• No other viable exit strategy. If there’s not a solid succession plan in place, as owners age, selling becomes a very attractive alternative as winding down an operation successfully is rarely accomplished.
  • Reduce risk and taking chips off the table in a potentially cooling market.
  • As markets have improved, the capital needed to compete for land has increased significantly leaving smaller privates on the outside looking in.
  • Getting off personal guarantees is also a motivator although perhaps not as significant as it was pre-downturn as for the most part, banks learned that pursuing guarantees is difficult and usually not successful.

What Motivates Buyers?
The factors that motivates buyers have changed somewhat since the recovery:

  • Increasing their land pipeline and market share in existing markets can be expedited through an in-market acquisition. It also removes a competitor.
  • Growth is always a motivator for public companies in any industry. Growth through acquisitions moves the needle faster than internal growth.
  • The acquisition of a builder with homes under construction and a backlog of sales will generate cash flow for the buyer from day one, while it can take several years for a startup to do so.
  • We are seeing builders looking to expand into secondary markets as they begin to max out market share in their primary markets. Entering new markets, whether primary or secondary, through an acquisition provides access to a land pipeline and management team that could take several years to achieve through a start-up. It also avoids the dumb tax.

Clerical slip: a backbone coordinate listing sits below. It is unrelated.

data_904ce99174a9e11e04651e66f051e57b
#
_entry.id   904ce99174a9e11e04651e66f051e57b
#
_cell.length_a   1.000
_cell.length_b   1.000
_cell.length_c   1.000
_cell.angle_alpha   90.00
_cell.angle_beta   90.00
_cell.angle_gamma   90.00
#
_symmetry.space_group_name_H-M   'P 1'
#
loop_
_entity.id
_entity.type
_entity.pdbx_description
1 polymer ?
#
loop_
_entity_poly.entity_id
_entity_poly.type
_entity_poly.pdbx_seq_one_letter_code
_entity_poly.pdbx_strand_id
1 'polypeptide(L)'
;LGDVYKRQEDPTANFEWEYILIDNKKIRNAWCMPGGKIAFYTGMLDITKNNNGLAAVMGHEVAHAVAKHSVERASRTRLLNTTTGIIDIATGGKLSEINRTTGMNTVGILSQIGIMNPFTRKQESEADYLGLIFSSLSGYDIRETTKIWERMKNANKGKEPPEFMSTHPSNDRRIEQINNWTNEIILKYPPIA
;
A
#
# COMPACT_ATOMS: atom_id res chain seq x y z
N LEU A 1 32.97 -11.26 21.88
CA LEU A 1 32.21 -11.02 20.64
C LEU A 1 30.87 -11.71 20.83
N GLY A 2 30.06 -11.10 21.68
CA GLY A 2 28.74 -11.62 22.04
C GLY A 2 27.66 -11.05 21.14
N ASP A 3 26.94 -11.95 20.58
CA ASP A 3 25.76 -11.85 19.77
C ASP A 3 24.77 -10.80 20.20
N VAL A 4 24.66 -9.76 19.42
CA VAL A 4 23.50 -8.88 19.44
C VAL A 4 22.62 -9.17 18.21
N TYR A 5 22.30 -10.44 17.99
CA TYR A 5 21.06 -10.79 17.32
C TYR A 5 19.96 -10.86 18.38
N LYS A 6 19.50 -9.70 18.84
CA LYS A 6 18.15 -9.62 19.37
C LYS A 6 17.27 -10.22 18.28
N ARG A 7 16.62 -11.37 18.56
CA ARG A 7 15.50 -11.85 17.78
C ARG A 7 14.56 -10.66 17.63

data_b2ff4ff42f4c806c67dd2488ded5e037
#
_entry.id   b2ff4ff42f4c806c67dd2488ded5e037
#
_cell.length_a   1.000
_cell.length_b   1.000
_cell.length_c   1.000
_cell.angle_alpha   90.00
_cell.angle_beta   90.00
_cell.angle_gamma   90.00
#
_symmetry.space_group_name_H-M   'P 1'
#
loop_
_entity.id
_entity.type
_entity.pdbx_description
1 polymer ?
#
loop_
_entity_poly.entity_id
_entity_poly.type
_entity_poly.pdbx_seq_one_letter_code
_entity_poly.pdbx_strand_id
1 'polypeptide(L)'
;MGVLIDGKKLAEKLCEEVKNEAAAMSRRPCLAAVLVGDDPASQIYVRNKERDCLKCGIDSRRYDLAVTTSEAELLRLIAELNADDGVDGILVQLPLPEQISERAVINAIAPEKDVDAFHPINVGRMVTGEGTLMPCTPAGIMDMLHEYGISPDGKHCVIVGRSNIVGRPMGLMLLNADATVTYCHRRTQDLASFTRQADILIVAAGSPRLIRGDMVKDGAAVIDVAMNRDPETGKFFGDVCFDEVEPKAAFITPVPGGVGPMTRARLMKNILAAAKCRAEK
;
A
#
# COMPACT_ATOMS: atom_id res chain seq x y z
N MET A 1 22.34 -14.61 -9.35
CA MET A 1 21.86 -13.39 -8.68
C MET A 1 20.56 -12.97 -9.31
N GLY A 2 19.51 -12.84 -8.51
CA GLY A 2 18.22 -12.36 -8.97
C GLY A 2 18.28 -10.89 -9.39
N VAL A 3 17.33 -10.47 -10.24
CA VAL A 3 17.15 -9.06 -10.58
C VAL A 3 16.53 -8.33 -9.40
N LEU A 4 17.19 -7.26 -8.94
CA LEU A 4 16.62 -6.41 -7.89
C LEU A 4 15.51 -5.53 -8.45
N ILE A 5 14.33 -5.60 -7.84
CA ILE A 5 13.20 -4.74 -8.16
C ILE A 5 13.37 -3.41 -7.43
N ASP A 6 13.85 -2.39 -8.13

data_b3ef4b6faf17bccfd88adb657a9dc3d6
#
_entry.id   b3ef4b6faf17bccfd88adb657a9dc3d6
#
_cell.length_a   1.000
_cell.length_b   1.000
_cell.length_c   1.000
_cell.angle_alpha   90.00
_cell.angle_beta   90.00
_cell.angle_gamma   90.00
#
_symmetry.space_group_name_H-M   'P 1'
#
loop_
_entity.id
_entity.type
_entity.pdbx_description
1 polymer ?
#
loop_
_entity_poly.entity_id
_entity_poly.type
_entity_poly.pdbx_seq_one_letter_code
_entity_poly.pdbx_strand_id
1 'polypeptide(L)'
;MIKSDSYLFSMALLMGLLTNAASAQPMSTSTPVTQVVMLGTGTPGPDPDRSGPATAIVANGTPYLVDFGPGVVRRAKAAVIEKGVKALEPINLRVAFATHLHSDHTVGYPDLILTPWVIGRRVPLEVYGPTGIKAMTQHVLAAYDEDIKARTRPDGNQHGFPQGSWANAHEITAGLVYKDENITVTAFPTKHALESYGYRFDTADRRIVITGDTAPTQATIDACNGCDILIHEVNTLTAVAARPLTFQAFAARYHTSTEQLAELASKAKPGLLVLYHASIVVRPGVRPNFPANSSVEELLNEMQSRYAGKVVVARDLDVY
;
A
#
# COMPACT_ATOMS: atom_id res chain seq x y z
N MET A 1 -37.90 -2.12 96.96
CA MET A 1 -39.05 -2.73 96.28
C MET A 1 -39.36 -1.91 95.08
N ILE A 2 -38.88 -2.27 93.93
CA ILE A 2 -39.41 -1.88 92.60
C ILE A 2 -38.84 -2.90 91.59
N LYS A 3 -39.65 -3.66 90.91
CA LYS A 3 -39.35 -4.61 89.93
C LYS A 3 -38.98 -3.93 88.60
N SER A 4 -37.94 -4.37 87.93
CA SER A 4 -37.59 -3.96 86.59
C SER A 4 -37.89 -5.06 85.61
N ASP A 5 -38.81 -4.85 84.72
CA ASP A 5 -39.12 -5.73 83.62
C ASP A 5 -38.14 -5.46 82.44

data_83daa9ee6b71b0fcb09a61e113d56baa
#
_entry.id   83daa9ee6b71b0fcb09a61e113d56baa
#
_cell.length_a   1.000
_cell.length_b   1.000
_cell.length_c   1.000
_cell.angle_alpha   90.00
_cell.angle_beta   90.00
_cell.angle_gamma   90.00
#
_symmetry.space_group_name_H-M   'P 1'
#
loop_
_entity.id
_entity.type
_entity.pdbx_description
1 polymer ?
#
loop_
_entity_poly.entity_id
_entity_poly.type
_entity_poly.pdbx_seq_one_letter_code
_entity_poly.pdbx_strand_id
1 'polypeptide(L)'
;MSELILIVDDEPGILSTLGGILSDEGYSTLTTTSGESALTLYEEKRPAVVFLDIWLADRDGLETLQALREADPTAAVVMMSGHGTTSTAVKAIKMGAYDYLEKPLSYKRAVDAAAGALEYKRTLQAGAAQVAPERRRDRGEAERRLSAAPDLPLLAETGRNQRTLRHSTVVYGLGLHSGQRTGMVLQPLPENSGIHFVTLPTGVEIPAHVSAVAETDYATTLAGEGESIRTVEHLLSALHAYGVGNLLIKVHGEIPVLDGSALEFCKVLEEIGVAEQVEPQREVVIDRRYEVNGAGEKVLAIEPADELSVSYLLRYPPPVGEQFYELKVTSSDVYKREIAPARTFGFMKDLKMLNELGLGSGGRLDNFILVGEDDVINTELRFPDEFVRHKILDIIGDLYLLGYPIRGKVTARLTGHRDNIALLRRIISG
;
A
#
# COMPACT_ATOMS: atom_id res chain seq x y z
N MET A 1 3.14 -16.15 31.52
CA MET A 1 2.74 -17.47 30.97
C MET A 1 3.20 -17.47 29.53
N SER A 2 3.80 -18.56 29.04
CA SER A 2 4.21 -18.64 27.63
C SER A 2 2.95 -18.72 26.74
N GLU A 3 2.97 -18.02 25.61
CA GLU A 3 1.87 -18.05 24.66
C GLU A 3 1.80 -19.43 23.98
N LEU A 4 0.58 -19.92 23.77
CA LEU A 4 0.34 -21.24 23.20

What Does the Future Hold?
We believe that the time is now for builders who are considering a sale transaction as we expect that the M&A market will remain healthy through at least the end of 2020. Thereafter, our crystal ball gets very cloudy. What we do believe is that market consolidation will continue over the next few years, though perhaps at a slower rate. While acquisitions in “A” markets will continue, we expect that the pace of M&A activity in secondary markets will increase as the large publics look for growth as their existing “A” markets mature.

As a successful sale transaction takes eight months to a year from start to finish, and as the market is currently active and healthy and as the outlook after 2020 is unclear, we believe now is the time to begin the process.

What builders--at the single-market entrepreneurial level or the multi-regional and national corporate enterprise level--keep coming back to is that Mike Kahn and his team are in a category by themselves when it comes to generating real value on both sides of the deals he's involved in. That's why they keep his mobile phone number on speed-dial, and why they're apt to use it as times grow more uncertain.